First, I have a wide variety of comic books that I discovered my mother hadn't sold AFTER ALL. (I was convinced she sold all that I owned after I graduated from college. At least she CLAIMED she had. Apparently I was wrong.)

Bobby Sherman. BOBBY SHERMAN ladies!!! (sigh)

Second, I found these old Life magazines- in amazing condition. Marilyn, Robert, Ted and Joan and Christina Ford all appear on the various covers. (Does someone want to offer me $2,550.00 for the lot? Anyone??)

Then, I have the box of 45's that my sister and I played so often that I can't believe they're still intact. The box, however, isn't. (For those of you infants, they are called RECORDS and we played them on a box that had a circle thingy that would spin with a needle that would READ the music and play it!! Cheezus, that sounded complicated.)

Now, if none of those items interest you, I have a set of wedding rings that I'm pretty sure I paid for MYSELF out of the small inheritance I received after my mother died. (The remainder of which I used to pay for the wedding, reception, his ring and too many things to mention. Don't say it. I offered, so please don't say it.) I'll throw in the wedding gown, veil, puffy slip and shoes. Oh sure, they're 22 years old and slightly used, but they might make a nifty Halloween costume. (Size 6).

Okay, I'm opening bids at $1,000,000. Or one dollar. What say you?

(And if you an spot Munchie among the animals that the girls are selling, you win the free set of Tupperware. There are no LIDS, but you already knew that, didn't you??)


Most of the time, I choose to believe every thing they say. It makes life MUCH more fun.

We were working very hard in reading group yesterday, putting the finishing touches on our insect books.

We were discussing ants and Sam's head lifted as he shouted, "Hey! My dad works on a ant farm!"

"Really?" I asked.

"YEP!" he shouted happily.

"Sam, your dad works on an ANT farm?" I asked again, attempting to see if perhaps he wanted to change his story.

"Yep. He works on a ant farm. He feeds them, he takes care of them, and he walks them."

Suzy looked at him, her eyes growing wide. "Wow, " she said. "I've seen some pretty big ants. But I don't think I've ever seen any ants that big!"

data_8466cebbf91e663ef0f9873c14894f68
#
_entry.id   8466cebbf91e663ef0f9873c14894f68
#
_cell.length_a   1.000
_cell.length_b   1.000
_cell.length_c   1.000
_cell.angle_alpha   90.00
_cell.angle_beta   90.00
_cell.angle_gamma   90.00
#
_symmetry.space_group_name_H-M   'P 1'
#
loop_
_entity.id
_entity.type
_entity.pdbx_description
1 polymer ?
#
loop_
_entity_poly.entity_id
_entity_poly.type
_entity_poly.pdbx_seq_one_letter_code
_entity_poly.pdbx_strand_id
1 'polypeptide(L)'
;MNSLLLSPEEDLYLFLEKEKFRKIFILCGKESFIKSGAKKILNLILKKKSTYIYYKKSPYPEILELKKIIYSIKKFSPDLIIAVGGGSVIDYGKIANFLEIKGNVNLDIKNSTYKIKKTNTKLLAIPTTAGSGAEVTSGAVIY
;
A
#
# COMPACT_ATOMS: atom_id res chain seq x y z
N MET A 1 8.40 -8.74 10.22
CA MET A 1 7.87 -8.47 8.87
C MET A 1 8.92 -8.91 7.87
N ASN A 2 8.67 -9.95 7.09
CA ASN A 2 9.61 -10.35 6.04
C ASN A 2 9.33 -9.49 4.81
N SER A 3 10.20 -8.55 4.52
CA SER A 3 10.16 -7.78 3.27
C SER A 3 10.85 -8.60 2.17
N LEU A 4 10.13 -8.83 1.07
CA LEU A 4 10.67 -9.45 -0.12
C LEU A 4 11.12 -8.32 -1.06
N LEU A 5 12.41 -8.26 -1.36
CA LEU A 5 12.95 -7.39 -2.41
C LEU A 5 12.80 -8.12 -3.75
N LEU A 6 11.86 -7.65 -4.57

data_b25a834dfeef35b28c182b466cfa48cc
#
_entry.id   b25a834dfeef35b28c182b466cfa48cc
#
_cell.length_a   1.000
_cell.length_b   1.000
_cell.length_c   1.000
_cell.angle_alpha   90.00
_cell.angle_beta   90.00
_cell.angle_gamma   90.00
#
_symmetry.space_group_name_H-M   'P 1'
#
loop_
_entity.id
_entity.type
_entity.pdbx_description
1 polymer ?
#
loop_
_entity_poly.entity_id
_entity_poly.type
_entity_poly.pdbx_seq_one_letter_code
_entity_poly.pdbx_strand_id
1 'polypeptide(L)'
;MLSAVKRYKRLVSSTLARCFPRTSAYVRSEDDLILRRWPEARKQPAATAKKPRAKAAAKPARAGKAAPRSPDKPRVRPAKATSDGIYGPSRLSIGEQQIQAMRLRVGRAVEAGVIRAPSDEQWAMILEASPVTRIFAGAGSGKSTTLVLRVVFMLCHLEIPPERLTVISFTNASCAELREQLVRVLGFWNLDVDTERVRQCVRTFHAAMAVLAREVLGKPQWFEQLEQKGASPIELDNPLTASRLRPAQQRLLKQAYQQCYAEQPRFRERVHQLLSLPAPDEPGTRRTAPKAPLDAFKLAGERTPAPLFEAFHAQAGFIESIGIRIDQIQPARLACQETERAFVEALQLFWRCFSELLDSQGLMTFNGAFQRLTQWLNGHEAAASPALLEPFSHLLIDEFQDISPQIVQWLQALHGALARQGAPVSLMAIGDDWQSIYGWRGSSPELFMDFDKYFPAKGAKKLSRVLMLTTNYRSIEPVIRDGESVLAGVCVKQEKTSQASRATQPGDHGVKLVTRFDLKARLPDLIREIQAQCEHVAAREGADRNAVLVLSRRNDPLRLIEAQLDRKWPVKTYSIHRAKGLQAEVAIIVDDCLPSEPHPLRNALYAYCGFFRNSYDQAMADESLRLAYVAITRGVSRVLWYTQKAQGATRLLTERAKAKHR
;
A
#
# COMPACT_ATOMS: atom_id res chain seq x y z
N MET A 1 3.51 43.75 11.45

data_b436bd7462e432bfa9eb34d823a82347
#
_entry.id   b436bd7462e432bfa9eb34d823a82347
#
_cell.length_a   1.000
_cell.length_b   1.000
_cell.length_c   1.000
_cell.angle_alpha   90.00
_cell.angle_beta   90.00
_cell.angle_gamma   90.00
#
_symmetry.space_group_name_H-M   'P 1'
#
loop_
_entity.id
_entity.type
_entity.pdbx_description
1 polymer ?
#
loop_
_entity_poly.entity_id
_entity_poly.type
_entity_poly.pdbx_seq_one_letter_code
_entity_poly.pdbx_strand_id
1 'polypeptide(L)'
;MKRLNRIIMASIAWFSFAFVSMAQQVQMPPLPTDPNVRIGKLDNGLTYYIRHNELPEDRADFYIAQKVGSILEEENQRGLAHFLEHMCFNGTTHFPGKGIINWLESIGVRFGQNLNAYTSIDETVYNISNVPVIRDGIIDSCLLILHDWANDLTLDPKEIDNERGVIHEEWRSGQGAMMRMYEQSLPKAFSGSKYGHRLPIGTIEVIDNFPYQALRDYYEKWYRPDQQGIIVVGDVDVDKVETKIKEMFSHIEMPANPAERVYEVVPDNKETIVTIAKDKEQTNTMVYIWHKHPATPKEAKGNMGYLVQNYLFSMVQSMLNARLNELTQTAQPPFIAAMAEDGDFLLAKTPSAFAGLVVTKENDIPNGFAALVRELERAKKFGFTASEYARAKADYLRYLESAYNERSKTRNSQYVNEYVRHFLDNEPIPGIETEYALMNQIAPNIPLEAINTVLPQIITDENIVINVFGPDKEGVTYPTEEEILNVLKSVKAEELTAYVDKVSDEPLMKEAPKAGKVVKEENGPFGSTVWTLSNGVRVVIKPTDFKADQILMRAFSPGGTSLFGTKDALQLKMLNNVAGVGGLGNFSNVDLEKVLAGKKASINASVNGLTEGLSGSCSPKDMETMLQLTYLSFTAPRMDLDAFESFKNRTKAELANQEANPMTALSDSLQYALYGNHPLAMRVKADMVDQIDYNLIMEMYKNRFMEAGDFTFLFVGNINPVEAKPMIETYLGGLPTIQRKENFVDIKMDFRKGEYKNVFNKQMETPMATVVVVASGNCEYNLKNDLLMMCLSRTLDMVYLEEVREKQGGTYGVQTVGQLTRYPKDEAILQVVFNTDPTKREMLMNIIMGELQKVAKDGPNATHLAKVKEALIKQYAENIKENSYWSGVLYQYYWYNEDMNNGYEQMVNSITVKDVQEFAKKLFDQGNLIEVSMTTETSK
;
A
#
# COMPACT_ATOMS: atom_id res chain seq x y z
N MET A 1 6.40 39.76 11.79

I've decided to plan a field trip. To the ant farm. Anyone else in?


Because I do believe.....I do.

We all have our journeys. And sometimes we need reminded that there is some good in the world...


Sometimes voting can teach you about more than just responsibility...

I have this thing about voting – I kind of feel it’s our privilege and duty to do so.

No vote? No right to complain.

I pulled out of my new driveway tonight, and drove down a lovely country road to my new polling place. It was located inside a lovely retirement community; in fact, it was the final residence of my sister’s father-in-law, and I felt a smile as I walked through its familiar corridors. The walls were lined with beautiful artwork, and it felt like I was walking into a comfy, cozy, familiar home.

I followed the signs until I located the room that housed the voting machines. I walked up the volunteers who were sitting in chairs behind a long table, and found the spot where I was to register. I looked at the woman and smiled, “I hope this is where I vote! I have just recently moved in a new home.”

A voice beside her said, “You most certainly have!” I was shocked to see that the voice belonged to the woman who so lovingly tended the house I now live in for the last 42 years. “And we loved your past piece in the paper. It was lovely. Just lovely.”

“Thank you!” I said. "Thank you so much." I was so pleasantly surprised, and gushed about how much I loved the home.

“Are you enjoying the flowers coming up? Have the azaleas bloomed? Did the hydrangea come up?” I answered her questions, sharing the various surprises that have popped up in the gardens surrounding the house.

“I have one question, though," I asked, "What exactly is coming up in the big garden next to the wooden deck? The garden surrounded by rocks? They look like tall, tall weeds, and I almost yanked them but I had a feeling they might be something else.”

“That’s Horseradish!” she said with a smile. "You can dig it up, wash it and I think you soak it for a while. I might have a recipe…”

“Oh, I hope you do! I love horseradish!” I was so excited, and relieved that I hadn’t yanked it all out.

She thought for a moment, and said, “I’ll look for the recipe…"

And then I heard a voice coming from what appeared to be a 100 year-old woman sitting on the far end of the table.

“Oh just GOOGLE it!” she said with a shout.

Yeah. The 100 year-old woman at the Voter’s registration table remembered Google.

I’ve been trumped by a woman with blue hair.


I'm not sure I can't fit anything else on this incredibly bulging plate.

Like the rest of you, I am wrapped in commitments, deadlines, and too many other obligations this week to mention. I offer some pics for a somewhat wordless Tuesday. (Among them, the shoes of the day; grass heads go to the barber and Munchie's plea to Braja.)

Enjoy the day, my friends.


Where has she been for the last 161 days?

I was administering one of about a thousand end-of-the year assessments to our darling Suzy yesterday.

We finished the four part letter assessment, and I encouraged her to move about the room before we started the number “test”.

She chose to twirl and dance about the room, and I explained what we were doing next.

“We’re going to see how much you’ve learned about numbers this year! Won’t that be fun?”